Here is the last great certainty of our proud union. For decades, the most vulnerable members of society – the old, the unemployed, the disabled and the young – have seen a sustained and brutal assault on the mechanisms that were established to support them. This has been done with the shrieking support of a hysterical media and the mindless acquiescence of a Labour Party that has little claim to the mantle of compassion that it once held. Mr Cameron’s speech today is just a Torified continuation of Mr Blair’s welfare reforms, and today’s pitiful response of Her Majesty’s Opposition highlights a deep and enduring consensus on the welfare state that is based on nothing more than the assumption that the poor deserve to be poor. If they weren’t so spendthrift, lazy and eager to breed, they’d get on their bikes, pull themselves up by their bootstraps and get a bloody job – regardless of the state of the economy.

It’s a repulsive notion. It’s all the more repulsive when it’s accepted, and often propagated, by a self-proclaimed party of ‘social democracy’ like Labour.

There are many supporters of the Labour Party who don’t hold those views. They understand that poverty is systemic, and that we are products of our surroundings, genes and experiences – the unfortunate deserve compassion, not vilification.

Perhaps Alistair Darling and Johann Lamont are among those silenced voices, and yet they stand in that silver bubble at Napier University and tell us that we should welcome certainty. We should be happy to sit comfortably in our own silver bubbles, floating through government after government as the lives of countless millions are savaged and debased by the violent underside of our proud union.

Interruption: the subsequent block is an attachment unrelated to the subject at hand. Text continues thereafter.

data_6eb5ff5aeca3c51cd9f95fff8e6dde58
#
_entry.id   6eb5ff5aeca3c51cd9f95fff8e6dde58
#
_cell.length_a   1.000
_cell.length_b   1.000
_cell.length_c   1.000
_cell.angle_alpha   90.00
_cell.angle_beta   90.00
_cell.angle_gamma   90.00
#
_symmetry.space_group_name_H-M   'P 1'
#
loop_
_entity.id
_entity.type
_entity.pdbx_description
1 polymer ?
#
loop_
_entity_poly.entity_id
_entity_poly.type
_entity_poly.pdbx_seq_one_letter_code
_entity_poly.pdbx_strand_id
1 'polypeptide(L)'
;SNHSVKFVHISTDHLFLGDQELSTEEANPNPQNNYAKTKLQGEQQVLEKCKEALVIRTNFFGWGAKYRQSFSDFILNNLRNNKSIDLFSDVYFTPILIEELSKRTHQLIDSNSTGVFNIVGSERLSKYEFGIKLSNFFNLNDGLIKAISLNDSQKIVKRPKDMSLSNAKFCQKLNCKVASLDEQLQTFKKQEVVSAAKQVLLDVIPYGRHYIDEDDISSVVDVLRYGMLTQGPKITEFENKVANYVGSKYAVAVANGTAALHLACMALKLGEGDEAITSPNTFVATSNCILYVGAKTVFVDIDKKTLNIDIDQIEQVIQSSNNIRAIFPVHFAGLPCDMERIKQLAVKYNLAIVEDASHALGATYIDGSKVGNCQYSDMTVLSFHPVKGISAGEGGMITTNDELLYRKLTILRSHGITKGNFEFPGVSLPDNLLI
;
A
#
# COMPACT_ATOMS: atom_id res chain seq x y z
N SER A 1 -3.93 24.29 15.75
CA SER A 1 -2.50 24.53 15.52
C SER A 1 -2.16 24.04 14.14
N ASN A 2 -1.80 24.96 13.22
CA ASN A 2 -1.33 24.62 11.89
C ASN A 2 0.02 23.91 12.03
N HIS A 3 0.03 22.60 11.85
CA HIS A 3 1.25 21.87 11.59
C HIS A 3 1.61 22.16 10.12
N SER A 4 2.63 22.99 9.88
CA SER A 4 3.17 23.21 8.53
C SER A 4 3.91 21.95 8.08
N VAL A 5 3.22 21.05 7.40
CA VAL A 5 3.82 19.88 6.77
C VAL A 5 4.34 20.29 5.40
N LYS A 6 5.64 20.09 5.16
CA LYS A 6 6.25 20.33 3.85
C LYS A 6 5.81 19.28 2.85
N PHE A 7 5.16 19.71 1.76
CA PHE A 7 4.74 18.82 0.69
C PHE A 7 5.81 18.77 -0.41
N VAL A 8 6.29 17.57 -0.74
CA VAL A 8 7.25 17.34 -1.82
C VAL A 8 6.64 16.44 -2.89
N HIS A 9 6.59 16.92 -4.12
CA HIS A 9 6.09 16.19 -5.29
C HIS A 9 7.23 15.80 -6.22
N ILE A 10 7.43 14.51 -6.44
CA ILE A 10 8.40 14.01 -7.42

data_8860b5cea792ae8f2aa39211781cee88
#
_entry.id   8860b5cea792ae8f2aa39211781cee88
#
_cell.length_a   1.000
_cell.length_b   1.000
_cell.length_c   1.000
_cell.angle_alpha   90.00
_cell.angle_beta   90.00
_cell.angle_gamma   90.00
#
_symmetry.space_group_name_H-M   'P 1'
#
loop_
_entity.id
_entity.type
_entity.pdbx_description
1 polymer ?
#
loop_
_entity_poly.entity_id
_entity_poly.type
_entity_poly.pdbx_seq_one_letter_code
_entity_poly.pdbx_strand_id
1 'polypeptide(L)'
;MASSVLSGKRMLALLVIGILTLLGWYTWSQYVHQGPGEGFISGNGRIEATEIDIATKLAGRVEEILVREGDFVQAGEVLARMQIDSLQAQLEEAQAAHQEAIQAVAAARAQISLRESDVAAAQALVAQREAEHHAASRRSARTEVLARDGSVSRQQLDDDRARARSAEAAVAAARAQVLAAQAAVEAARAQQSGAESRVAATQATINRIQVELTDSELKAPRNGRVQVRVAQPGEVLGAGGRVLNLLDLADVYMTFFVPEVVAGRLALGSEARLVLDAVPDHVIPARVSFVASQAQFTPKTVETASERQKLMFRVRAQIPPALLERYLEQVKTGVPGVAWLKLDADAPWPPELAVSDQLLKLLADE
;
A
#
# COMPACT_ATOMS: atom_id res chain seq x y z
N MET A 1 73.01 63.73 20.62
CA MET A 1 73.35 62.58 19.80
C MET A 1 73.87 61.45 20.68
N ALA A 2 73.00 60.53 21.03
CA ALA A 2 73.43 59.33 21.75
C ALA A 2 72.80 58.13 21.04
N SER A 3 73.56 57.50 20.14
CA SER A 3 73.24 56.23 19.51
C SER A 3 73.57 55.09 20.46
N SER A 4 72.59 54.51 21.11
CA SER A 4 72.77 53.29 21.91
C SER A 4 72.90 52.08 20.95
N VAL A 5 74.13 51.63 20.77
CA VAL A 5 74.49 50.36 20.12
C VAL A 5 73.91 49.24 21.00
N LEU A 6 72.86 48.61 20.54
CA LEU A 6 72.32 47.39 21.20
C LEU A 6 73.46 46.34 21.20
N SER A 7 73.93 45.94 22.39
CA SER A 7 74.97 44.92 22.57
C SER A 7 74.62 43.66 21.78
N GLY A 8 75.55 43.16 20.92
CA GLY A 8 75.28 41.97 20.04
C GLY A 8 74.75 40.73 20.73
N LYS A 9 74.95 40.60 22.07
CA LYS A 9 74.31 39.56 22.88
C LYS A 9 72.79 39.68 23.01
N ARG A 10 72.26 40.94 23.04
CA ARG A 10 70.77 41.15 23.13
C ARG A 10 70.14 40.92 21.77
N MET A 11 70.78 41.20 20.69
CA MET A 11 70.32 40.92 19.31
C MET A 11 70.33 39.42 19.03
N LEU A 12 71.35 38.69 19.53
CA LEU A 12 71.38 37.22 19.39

Cameron, Darling, Rennie and Lamont are certain of what the future holds in the union. If the launch of Better Together is to be believed, it looks no different from today. It is the certainty of a society that is en route to being the most unequal in the developed world. It is the certainty of political scandal and decisions about our society being made by unelected bishops and lords, lobby groups and wealthy donors. It is the certainty of more illegal wars to prop up our vast, tottering façade of international power. It is the certainty of weapons that float in our waters with the power to kill a million people at the touch of a button. They think this is a certainty we should want.

I have a wonderful 9-year old sister, blessed with an enormous sense of hope for the future. I love her more than anything else in the world, and I don’t want her to live in this proud, arrogant union any more. If Alistair Darling has a one-way ticket to send my loved ones into an uncertain future, show me where to sign up.

Rory Scothorne
National Collective


About Rory Scothorne

Rory Scothorne is a co-founder and political editor of National Collective. He studies History and Politics at Edinburgh University, where he has developed a taste for hard work in the same way that a shark develops a taste for lettuce. Rory is also a perfectly adequate songwriter and musician, but ruins it all by trying to sing as well.